nep-age New Economics Papers
on Economics of Ageing
Issue of 2011‒08‒22
four papers chosen by
Claudia Villosio
LABORatorio R. Revelli

  1. What happens to the husband’s retirement decision when the wife’s retirement incentives change? By Selin, Håkan
  2. Mobility: Rights, Obligations and Equity in an Ageing Society By Ann Frye
  3. "Social Security: Universal vs. Earnings-Dependent Benefits" By Jorge Soares
  4. Would People Behave Differently If They Better Understood Social Security? Evidence From a Field Experiment By Jeffrey B. Liebman; Erzo F.P. Luttmer

  1. By: Selin, Håkan (Uppsala Center for Fiscal Studies)
    Abstract: Several studies have documented a strong correlation in the timing of spouses’ retirement decisions. However, considerably less is known about the causal impact of one spouse’s retirement incentives on the retirement decision of the other spouse. Before, but not after, 2001 broad categories of Swedish local government workers in female dominated occupations were entitled to retire with full pension benefits already at the age of 63. In this paper, we utilize this reform – together with a micro data set covering the total Swedish population – to estimate the effect of a change in the wife’s incentive on the husband’s retirement behavior. We document a sharp decrease in pension benefit withdrawals among 63 year old wives in the local government sector in the years following the reform. However, we do not find any evidence of a response among husbands. This finding is at odds with some earlier results in the literature.
    Keywords: Joint retirement; retirement age; occupational pensions
    JEL: H55 J13 J21
    Date: 2011–07–11
  2. By: Ann Frye
    Abstract: Demographic trends worldwide indicate significant increases in the number of older people in the population in the coming years. There is a close link between age and disability, and the longer people live the more likely they are to become disabled to some degree. Disability takes many forms: physical, sensory and cognitive and all potentially affect people’s ability to go out and about independently.
    Date: 2011–04
  3. By: Jorge Soares (Department of Economics,University of Delaware)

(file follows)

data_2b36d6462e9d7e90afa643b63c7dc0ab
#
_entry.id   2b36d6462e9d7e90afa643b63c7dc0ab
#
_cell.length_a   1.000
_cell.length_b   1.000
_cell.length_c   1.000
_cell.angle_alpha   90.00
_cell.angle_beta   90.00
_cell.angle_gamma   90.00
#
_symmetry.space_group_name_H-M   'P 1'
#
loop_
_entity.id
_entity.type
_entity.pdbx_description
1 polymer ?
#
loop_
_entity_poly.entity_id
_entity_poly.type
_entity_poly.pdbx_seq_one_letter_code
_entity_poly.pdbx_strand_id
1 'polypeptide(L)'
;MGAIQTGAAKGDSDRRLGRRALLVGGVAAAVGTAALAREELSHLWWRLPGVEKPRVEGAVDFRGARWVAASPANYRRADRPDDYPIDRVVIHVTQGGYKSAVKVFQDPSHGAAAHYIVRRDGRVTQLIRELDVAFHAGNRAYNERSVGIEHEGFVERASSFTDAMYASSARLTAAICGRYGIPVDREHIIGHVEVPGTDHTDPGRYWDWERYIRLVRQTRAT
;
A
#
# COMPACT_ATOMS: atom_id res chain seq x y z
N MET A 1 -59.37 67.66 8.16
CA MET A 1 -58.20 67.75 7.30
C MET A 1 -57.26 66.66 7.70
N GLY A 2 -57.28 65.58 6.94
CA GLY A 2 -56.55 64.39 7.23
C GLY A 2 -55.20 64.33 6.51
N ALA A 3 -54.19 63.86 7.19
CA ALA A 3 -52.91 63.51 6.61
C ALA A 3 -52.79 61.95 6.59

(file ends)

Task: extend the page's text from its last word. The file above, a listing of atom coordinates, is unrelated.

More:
Abstract: I compare the welfare implications of implementing Bismarckian and Beveridgean social security systems. In an overlapping generations environment with intragenerational homogeneity, agents can be better off with a system with universal benefits than with a comparable system with earnings-dependent benefits because the latter generates a stronger decrease in net wages. Once I allow for intragenerational skill heterogeneity, agents are on average better off with the more redistributive universal benefits system. I then let agents vote for the replacement rates in a democratic process. In the absence of intragenerational heterogeneity, a larger social security system is implemented when benefits are earnings-dependent than when they are universal resulting in a larger decrease in net wages; this makes young agents worse o¤ with earnings-dependent benefits. In the presence of intragenerational skill heterogeneity, the reverse occurs and agents fare on average better in the long-run when benefits are earnings-dependent. However, because of its redistributional effects, agents born at the time of implementation are on average better o¤ with an universal benefits system.
    Keywords: social security, universal benefits, earnings-dependent benefits, Bismarckian social security system, Beveridgean social security system, voting, welfare.
    JEL: E62 H55
    Date: 2011
  4. By: Jeffrey B. Liebman; Erzo F.P. Luttmer
    Abstract: This paper presents the results of a field experiment in which a sample of older workers was randomized between a treatment group that was given information about key Social Security provisions and a control group that was not. The experiment was designed to examine whether it is possible to affect individual behavior using a relatively inexpensive informational intervention about the provisions of a public program and to explore the mechanisms underlying the behavior change. We find that our relatively mild intervention (sending an informational brochure and an invitation to a web-tutorial) increased labor force participation one year later by 4 percentage points relative to the control group mean of 74 percent and that this effect is driven by a 7.2 percentage point increase among female subjects. The information intervention increased the perceived returns to working longer, especially among female respondents, which suggests that the behavioral response can be attributed at least in part to updated information about Social Security.
    JEL: C93 D83 H55 J26
    Date: 2011–08

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